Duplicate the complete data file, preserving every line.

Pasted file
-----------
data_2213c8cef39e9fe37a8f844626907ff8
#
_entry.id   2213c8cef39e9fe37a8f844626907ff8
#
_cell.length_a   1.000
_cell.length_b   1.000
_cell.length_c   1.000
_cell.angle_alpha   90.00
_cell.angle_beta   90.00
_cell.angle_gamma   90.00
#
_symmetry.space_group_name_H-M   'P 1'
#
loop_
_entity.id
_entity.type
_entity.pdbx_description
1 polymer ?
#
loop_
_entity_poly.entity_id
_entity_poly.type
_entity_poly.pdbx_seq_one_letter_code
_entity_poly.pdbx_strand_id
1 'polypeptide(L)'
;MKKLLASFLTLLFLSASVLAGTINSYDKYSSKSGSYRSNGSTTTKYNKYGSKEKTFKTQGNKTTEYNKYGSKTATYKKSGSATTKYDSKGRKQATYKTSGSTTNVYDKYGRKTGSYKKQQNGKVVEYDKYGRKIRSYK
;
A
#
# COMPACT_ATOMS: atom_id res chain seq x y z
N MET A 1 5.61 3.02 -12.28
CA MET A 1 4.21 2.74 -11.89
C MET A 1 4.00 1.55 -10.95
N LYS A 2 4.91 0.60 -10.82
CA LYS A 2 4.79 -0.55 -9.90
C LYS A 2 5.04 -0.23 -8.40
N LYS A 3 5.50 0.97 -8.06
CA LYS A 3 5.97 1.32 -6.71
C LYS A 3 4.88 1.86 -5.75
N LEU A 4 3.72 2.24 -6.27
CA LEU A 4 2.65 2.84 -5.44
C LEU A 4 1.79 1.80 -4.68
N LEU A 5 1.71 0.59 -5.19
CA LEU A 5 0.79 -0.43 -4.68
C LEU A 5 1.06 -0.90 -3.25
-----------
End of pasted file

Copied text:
data_2213c8cef39e9fe37a8f844626907ff8
#
_entry.id   2213c8cef39e9fe37a8f844626907ff8
#
_cell.length_a   1.000
_cell.length_b   1.000
_cell.length_c   1.000
_cell.angle_alpha   90.00
_cell.angle_beta   90.00
_cell.angle_gamma   90.00
#
_symmetry.space_group_name_H-M   'P 1'
#
loop_
_entity.id
_entity.type
_entity.pdbx_description
1 polymer ?
#
loop_
_entity_poly.entity_id
_entity_poly.type
_entity_poly.pdbx_seq_one_letter_code
_entity_poly.pdbx_strand_id
1 'polypeptide(L)'
;MKKLLASFLTLLFLSASVLAGTINSYDKYSSKSGSYRSNGSTTTKYNKYGSKEKTFKTQGNKTTEYNKYGSKTATYKKSGSATTKYDSKGRKQATYKTSGSTTNVYDKYGRKTGSYKKQQNGKVVEYDKYGRKIRSYK
;
A
#
# COMPACT_ATOMS: atom_id res chain seq x y z
N MET A 1 5.61 3.02 -12.28
CA MET A 1 4.21 2.74 -11.89
C MET A 1 4.00 1.55 -10.95
N LYS A 2 4.91 0.60 -10.82
CA LYS A 2 4.79 -0.55 -9.90
C LYS A 2 5.04 -0.23 -8.40
N LYS A 3 5.50 0.97 -8.06
CA LYS A 3 5.97 1.32 -6.71
C LYS A 3 4.88 1.86 -5.75
N LEU A 4 3.72 2.24 -6.27
CA LEU A 4 2.65 2.84 -5.44
C LEU A 4 1.79 1.80 -4.68
N LEU A 5 1.71 0.59 -5.19
CA LEU A 5 0.79 -0.43 -4.68
C LEU A 5 1.06 -0.90 -3.25